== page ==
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Billy Bragg: Legendary British Rocker on Norway Attacks, Activism & His Latest, “Never Buy The Sun”

Plus, the News of the World scandal.
 
 
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We spend the hour with legendary British rocker and activist, Billy Bragg. His music career began in the late 1970s in London when he formed the punk rock band Riff Raff. His 1984 album, "Brewing Up with Billy Bragg," included the song "It Says Here,” a critique of politics and tabloid newspapers that still rings true today in the wake of the News of the World phone-hacking scandal. In 1998 and 2000, he participated in two well-known albums — Mermaid Avenue, Volumes 1 and 2 — that gave voice to another folk troubadour who sang about the poor and working class: Woody Guthrie. Bragg composed music for lyrics written by Guthrie, and performed many of the songs alongside the album’s other main contributor, Wilco. But to speak of Bragg simply as a singer-songwriter misses his passion for speaking out against injustice, and fighting for many causes. In the 1980s, he called for support for the 1984 strike by the National Union of Mineworkers, one of the most significant chapters in Britain’s trade union history. It was ultimately defeated under the watch of then-Prime Minister Margaret Thatcher, and Bragg went on to organize for the defeat of Thatcher and her Conservative government. He is on tour now in the United States and joins us for an extended interview and performance. He reflects on his long history of activism and the attacks in Norway, and sings several songs, including his latest, "Never Buy The Sun," about the phone-hacking scandal engulfing the Rupert Murdoch media empire.

 

AMY GOODMAN: Today we spend the hour with legendary British singer-songwriter Billy Bragg. His music career began in the late ’70s in London when he formed the punk rock band Riff Raff. One of his early records, Brewing Up with Billy Bragg, released in 1984, included the song "It Says Here," a critique of politics and tabloid newspapers that still rings true today in the wake of the News of the World phone-hacking scandal. This is an excerpt from his 1984 performance of the song on BBC Breakfast Time.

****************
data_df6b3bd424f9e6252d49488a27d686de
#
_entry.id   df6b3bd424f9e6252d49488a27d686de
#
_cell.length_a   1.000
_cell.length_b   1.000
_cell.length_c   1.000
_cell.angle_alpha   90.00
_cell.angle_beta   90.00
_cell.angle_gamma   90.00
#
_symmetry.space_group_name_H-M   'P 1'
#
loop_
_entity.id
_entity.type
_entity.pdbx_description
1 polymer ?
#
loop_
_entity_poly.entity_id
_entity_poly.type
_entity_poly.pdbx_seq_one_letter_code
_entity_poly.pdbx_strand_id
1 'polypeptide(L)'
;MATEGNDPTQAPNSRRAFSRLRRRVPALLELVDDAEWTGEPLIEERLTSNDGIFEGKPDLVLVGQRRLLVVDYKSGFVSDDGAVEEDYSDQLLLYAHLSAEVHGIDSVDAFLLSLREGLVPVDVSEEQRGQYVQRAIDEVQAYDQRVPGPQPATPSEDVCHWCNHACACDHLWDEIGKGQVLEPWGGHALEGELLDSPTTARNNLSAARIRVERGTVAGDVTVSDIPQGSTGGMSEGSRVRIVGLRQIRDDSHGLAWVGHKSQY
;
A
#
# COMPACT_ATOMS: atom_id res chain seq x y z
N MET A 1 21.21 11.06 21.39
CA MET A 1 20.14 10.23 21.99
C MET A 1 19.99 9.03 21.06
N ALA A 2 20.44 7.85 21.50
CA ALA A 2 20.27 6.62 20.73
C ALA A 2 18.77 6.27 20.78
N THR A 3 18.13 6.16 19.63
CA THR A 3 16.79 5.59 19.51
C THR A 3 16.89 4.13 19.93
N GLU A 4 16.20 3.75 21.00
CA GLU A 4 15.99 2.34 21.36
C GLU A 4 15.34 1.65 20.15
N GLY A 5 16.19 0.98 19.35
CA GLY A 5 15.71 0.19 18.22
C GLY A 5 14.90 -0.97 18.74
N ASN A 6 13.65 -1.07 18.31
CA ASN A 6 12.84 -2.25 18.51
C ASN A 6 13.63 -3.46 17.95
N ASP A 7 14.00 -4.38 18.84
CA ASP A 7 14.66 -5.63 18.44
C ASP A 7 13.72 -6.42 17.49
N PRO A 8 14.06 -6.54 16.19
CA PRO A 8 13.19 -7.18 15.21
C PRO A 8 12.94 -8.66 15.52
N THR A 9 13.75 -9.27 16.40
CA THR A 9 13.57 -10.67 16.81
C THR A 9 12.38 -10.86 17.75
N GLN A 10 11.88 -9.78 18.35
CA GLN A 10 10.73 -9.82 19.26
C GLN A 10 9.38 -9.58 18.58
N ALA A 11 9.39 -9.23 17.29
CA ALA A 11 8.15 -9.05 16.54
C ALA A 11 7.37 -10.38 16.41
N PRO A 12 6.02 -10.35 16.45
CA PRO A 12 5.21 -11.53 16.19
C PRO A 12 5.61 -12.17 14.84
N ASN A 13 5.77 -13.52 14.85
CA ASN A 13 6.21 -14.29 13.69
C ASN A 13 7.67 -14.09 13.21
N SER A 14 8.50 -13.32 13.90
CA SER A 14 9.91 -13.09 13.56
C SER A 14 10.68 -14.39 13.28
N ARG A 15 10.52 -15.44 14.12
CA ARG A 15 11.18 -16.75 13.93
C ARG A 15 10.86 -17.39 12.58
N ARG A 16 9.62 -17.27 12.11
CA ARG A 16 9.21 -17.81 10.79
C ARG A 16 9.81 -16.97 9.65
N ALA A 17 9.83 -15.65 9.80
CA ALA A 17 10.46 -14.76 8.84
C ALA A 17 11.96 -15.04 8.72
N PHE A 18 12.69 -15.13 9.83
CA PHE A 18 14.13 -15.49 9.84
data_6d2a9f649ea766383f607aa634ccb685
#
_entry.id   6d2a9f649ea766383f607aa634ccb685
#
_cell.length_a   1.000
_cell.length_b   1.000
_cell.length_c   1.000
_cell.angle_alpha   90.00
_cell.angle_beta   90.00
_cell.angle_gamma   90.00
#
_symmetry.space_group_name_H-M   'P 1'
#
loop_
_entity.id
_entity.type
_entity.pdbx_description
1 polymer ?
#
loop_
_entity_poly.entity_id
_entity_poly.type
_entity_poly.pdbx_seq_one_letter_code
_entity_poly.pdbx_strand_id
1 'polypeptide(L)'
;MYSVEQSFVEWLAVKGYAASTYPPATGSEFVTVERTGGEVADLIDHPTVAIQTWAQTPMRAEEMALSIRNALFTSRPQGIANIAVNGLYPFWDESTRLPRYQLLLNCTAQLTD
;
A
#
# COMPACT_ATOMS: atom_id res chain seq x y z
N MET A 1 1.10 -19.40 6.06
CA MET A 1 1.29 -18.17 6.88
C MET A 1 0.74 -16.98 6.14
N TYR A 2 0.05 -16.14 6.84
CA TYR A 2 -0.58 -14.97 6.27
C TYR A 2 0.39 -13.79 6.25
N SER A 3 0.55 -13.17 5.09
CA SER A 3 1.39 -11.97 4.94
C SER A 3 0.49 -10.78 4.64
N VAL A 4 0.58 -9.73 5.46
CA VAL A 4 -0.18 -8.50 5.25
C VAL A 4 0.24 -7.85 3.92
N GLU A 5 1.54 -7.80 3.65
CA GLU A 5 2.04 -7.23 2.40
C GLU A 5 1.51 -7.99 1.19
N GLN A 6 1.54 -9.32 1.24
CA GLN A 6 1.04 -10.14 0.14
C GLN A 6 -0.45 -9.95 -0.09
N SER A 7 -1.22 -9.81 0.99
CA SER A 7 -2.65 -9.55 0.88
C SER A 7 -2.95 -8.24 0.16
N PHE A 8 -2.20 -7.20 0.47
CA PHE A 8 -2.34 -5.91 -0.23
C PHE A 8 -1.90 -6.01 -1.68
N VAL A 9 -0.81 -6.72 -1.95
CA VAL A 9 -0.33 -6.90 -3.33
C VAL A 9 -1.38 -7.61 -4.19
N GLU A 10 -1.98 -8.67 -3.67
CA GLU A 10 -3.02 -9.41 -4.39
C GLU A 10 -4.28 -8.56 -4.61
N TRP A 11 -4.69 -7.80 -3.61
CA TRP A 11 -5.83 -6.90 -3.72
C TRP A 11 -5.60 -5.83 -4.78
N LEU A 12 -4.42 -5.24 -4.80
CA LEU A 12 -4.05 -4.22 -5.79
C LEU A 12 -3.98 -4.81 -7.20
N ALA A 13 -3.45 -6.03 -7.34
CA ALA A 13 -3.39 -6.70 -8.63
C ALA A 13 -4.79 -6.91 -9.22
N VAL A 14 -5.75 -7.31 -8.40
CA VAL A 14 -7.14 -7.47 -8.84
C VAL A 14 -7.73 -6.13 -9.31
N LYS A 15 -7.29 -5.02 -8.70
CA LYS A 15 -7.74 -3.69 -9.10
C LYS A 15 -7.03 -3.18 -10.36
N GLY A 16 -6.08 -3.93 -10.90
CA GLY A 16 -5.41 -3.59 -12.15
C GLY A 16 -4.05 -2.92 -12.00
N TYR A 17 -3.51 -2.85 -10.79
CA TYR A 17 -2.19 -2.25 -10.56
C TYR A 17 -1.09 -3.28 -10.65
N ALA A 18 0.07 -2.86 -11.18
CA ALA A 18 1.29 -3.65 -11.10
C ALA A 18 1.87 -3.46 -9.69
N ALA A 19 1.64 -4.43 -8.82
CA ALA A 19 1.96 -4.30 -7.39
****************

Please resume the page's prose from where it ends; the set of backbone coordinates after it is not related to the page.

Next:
BILLY BRAGG: [singing] It says here that this year’s prince is born

It says here do you ever wish that you were better informed

And it says here that we can only stop the rot

With a large dose of law and order and a touch of the short sharp shock

If this does not reflect your view you should understand

Those who own the papers also own this land

And they’d rather you agree with Coronation Street capers

In the war of circulation, it sells newspapers

Could it be an infringement of the freedom of the press

To print pictures of women in states of undress

When you wake up to the fact that your paper is Tory

Just remember, there are two sides to every story.

AMY GOODMAN: An excerpt of Billy Bragg performing "It Says Here" in 1984. Also in the '80s, Billy Bragg released Between the Wars and Talking with the Taxman about Poetry, his first Top 10 album. On 1988's The Internationale, he recorded a version of the socialist anthem of the same name. In 1998 and 2000, Bragg participated in two well-known albums that gave voice to another folk troubadour who sang about the poor and working class. On Mermaid Avenue Volumes I and II, Bragg composed music for lyrics written by Woody Guthrie, and performed many of the songs alongside the album’s other main contributor, the band Wilco.

But to speak of Bragg simply as a singer-songwriter misses his passion for speaking out and singing out against injustice and fighting for many causes. In the '80s, he called for support for the 1984 strike by the National Union of Mineworkers, or [NUM]. The strike was one of the most significant chapters in Britain's trade union history, and ultimately defeated under the watch of then-Prime Minister Margaret Thatcher. Billy Bragg went on to organize for the defeat of Thatcher and her Conservative government, a fight he continues into the present, as well as many others.